Sixty-five years after the first military tribunal at Nuremberg, some Holocaust survivors are still awaiting recompense from the Nazi regime and its collaborators.
On Nov. 6, 1942, 21-year-old Leo Bretholz wriggled through the window of a cattle car bound for Auschwitz.
“[A friend] and I set out to pry apart the bars on the windows,” Bretholz testified on Wednesday before the House Committee on Foreign Affairs. “First, we tried belts, but they slipped off. Then someone suggested we dip our sweater into the human waste on the bottom of the car. We kept twisting the wet sweaters tighter and tighter, like a tourniquet. The human waste dripped down our arms. We kept going for hours, until finally there was just enough room for us to squeeze through.”
Along with two other Holocaust survivors—California-based activist Renee Firestone and Holocaust Survivors Foundation President David Schaecter—Bretholz appealed to lawmakers to ratify the Holocaust Rail Justice Act, which would prevent SNCF—France’s state-run railway—from invoking foreign sovereign immunity as a legal defense.
During World War II, nearly 80,000 Jews were ferried to Nazi concentration camps aboard trains operated by SNCF. The company was paid by the Nazis per head and per kilometer. Fewer than 2,000 would survive.
“They collaborated willingly with the Nazis,” said the 90-year-old Bretholz, directing the panel to an invoice sent by the railway in August 1944. “SNCF pursued payment on this bill after the liberation of Paris, after the Nazis were gone. This was not coercion, this was business.”
Particularly galling to Bretholz and Akin Gump Strauss Hauer & Feld—which is advising him pro bono—are apparent inconsistencies in SNCF’s defense. In a statement submitted to the committee, Rep. Carolyn Maloney, D-N.Y.—one of the bill’s 51 cosponsors—condemned the company’s legal legerdemain.
“At the very same time as SNCF argued in United States courts that it was entitled to foreign service immunity, the company was advancing the opposite argument in French administrative court in an effort to have a case dismissed,” she wrote.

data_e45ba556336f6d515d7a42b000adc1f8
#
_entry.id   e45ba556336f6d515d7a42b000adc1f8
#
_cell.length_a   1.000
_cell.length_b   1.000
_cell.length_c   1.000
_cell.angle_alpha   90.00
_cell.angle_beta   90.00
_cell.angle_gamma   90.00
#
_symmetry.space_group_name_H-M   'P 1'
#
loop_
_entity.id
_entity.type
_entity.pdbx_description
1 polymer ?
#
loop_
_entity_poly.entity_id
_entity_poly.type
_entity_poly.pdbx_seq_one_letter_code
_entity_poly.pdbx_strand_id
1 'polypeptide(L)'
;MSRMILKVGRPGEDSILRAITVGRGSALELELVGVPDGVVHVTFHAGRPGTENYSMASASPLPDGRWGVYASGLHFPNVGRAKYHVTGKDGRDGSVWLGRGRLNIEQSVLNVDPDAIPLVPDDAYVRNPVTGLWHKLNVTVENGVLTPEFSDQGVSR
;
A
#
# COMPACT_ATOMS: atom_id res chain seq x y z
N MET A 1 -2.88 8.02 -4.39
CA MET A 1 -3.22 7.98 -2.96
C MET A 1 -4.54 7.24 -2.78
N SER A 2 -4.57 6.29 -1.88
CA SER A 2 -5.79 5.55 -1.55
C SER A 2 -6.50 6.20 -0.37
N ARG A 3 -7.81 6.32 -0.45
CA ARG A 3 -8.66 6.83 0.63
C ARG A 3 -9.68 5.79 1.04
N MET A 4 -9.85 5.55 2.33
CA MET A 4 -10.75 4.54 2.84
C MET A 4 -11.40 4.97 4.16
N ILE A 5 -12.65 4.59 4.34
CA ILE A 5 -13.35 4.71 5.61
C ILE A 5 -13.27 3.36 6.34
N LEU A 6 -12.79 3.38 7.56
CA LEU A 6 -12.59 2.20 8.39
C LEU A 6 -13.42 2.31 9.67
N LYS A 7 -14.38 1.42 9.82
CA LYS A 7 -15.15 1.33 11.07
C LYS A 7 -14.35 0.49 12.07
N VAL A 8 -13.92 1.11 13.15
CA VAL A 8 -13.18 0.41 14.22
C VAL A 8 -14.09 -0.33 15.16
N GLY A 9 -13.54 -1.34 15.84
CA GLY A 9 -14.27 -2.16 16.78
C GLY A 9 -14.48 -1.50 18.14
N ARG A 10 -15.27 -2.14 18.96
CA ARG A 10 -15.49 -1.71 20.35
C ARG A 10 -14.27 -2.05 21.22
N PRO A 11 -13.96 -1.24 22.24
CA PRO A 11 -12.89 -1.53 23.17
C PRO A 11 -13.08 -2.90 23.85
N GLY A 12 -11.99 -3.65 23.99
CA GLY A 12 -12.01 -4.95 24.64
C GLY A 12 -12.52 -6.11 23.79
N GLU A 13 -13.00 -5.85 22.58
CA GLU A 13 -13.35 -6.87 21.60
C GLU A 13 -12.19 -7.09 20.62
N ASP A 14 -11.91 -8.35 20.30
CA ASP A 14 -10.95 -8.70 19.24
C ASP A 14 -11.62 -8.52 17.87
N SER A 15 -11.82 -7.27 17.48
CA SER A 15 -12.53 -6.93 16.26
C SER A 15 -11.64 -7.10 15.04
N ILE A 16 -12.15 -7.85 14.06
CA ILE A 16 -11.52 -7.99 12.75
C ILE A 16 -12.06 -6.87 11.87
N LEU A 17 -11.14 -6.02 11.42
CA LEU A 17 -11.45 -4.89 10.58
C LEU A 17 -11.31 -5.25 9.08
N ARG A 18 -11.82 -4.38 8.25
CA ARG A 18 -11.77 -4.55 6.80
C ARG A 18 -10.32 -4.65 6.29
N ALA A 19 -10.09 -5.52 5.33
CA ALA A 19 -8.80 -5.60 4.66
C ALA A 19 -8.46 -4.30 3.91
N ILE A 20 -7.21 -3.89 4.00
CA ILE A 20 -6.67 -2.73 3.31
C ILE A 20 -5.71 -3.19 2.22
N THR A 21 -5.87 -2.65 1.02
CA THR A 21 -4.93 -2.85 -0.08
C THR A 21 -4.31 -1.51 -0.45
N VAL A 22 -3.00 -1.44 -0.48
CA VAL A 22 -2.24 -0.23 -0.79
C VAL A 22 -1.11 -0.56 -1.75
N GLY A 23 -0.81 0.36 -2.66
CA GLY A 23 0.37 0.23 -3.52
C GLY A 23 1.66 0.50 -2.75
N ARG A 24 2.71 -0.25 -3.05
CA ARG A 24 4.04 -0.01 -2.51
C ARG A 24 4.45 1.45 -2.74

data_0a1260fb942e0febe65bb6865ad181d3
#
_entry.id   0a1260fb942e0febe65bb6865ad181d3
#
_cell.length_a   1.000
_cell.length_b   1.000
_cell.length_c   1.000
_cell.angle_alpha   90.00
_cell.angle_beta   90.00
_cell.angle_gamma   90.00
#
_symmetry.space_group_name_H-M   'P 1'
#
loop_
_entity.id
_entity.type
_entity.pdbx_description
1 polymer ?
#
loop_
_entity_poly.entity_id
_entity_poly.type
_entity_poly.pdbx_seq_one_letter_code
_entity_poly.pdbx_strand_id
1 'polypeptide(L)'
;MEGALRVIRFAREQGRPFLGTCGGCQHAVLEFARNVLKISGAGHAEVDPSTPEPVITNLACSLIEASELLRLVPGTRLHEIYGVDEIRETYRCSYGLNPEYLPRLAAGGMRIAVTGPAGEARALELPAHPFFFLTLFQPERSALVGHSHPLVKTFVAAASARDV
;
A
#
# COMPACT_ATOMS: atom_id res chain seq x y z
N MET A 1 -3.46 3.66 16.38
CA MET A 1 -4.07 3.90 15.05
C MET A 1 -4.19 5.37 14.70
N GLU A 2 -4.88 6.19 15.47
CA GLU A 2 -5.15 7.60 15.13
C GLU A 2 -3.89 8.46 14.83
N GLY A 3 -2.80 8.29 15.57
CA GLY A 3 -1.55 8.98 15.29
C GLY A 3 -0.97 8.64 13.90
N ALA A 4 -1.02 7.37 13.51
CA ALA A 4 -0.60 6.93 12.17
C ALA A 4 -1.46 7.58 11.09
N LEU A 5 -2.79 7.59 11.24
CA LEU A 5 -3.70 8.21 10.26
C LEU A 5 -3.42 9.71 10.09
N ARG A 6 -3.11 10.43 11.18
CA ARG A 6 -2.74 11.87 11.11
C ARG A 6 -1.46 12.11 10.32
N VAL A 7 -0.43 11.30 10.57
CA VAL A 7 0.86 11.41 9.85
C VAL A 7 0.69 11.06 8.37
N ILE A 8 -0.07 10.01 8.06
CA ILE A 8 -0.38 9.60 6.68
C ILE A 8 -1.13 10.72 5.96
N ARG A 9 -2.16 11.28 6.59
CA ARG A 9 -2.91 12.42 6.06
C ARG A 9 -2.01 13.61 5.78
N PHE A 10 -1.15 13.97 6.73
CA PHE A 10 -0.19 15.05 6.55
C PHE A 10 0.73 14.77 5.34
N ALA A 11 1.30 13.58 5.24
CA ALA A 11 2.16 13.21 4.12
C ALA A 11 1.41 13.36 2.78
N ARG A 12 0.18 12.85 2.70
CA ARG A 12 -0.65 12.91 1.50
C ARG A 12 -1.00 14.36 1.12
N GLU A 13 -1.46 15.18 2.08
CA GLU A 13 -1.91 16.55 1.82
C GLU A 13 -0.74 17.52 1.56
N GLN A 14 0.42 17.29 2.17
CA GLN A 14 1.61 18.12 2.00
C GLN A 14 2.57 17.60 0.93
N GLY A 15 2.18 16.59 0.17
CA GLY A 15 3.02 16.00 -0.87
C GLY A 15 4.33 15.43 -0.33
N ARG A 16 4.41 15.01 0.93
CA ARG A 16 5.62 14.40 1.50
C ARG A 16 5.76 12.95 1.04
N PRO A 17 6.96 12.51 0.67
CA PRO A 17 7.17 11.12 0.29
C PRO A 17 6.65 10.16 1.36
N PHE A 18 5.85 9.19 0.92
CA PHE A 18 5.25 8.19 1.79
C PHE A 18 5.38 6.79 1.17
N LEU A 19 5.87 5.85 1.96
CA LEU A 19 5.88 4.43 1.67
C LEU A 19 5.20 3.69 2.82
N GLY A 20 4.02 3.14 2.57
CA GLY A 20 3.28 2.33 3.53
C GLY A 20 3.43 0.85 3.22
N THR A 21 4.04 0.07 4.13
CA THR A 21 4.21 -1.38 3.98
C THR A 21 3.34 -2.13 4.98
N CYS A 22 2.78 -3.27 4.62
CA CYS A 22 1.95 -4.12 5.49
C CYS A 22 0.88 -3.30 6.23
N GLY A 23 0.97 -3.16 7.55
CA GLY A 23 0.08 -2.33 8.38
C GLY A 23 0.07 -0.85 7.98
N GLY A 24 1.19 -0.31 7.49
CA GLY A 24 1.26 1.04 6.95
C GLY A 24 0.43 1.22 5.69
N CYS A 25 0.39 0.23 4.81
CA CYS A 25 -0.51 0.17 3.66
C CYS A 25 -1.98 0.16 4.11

“It is unconscionable that SNCF has successfully evaded accountability by arguing in the US that it is an instrumentality of the French government and thus entitled to sovereign immunity while at the same time arguing in France it was performing a private function (and not a government function).”
SNCF did not return a request for comment.
As for Bretholz—a frequent lecturer at schools, universities, synagogues, and churches—he has sought restitution from the railway for close to seven decades. Born in Vienna, he fled to Luxembourg in 1938 and escaped the Schutzstaffel—the SS—seven times in the ensuing period of Nazi domination. In 1947, he immigrated to Baltimore, where he married and started a family. After working as a salesman for a textile company, he managed two bookstores and later coauthored a book documenting his experiences during the Holocaust.
Notwithstanding the railway’s public apology earlier this year—designed to mollify critics of a proposed SNCF rail in the United States—Bretholz was forthright in his appraisal of the situation.
“As it was during the Holocaust for SNCF, so it is now—all about money. The Holocaust Rail Justice Act is the last opportunity we will have to see justice in our lifetimes.”
This article appears in the Nov. 17, 2011, edition of National Journal Daily.